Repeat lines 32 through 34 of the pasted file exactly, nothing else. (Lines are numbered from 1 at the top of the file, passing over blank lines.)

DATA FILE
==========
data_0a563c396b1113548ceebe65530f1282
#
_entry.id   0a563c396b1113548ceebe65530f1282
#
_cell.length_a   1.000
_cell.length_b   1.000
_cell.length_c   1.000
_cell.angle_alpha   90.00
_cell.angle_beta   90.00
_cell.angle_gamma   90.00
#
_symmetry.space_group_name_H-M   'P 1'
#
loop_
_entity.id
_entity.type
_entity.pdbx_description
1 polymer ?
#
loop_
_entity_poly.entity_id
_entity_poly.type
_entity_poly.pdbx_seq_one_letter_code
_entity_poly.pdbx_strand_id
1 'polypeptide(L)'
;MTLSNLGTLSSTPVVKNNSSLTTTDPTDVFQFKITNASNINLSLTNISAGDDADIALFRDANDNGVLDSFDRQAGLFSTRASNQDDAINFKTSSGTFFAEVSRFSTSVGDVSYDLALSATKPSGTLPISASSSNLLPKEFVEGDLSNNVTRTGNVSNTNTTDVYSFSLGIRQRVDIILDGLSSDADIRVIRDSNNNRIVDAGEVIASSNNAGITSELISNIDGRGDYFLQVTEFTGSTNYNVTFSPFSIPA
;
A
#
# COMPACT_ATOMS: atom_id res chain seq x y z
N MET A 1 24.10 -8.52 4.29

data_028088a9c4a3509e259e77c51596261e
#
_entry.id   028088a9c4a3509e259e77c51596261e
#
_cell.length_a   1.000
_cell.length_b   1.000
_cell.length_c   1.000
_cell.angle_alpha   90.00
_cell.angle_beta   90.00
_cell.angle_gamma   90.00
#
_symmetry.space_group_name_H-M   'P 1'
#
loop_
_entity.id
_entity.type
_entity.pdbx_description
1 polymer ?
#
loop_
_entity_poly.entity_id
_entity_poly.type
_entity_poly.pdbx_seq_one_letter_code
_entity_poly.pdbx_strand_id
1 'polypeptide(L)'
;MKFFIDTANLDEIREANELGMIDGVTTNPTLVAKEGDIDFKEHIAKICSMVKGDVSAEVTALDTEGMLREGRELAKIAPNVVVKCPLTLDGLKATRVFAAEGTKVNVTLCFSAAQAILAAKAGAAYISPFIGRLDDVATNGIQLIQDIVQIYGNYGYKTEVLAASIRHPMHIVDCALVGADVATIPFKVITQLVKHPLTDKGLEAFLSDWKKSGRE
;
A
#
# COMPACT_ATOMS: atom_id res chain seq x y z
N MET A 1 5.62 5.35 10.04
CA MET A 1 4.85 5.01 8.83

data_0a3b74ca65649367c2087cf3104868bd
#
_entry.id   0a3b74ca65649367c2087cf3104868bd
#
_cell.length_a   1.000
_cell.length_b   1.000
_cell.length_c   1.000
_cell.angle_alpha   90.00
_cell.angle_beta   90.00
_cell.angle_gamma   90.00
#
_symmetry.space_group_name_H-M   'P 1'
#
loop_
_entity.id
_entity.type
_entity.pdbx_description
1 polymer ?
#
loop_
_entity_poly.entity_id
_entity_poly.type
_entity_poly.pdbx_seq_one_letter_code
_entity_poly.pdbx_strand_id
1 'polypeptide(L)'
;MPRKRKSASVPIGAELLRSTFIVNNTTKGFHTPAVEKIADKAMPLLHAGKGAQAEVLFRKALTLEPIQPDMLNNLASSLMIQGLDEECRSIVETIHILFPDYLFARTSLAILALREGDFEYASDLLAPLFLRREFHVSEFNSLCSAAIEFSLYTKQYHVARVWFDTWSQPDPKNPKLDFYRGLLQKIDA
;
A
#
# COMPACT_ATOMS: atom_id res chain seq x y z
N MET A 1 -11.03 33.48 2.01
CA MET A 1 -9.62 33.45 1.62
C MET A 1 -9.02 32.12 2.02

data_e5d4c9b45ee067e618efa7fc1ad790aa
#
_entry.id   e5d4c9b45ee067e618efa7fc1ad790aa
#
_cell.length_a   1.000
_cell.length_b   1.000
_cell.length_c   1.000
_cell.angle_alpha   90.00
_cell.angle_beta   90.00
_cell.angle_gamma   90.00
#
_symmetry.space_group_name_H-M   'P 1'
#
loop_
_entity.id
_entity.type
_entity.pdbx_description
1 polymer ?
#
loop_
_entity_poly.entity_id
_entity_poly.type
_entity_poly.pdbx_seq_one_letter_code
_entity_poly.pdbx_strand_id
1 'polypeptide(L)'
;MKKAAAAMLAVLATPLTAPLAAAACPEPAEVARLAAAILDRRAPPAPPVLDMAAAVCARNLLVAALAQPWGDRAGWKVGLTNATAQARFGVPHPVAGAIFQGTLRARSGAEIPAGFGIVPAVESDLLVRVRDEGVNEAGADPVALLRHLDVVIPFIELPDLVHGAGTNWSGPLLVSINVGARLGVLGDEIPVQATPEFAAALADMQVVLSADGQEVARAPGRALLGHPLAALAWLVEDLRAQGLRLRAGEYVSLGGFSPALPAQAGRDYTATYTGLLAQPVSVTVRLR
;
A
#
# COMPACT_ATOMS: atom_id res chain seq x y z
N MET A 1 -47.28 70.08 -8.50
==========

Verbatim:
data_028088a9c4a3509e259e77c51596261e
#
_entry.id   028088a9c4a3509e259e77c51596261e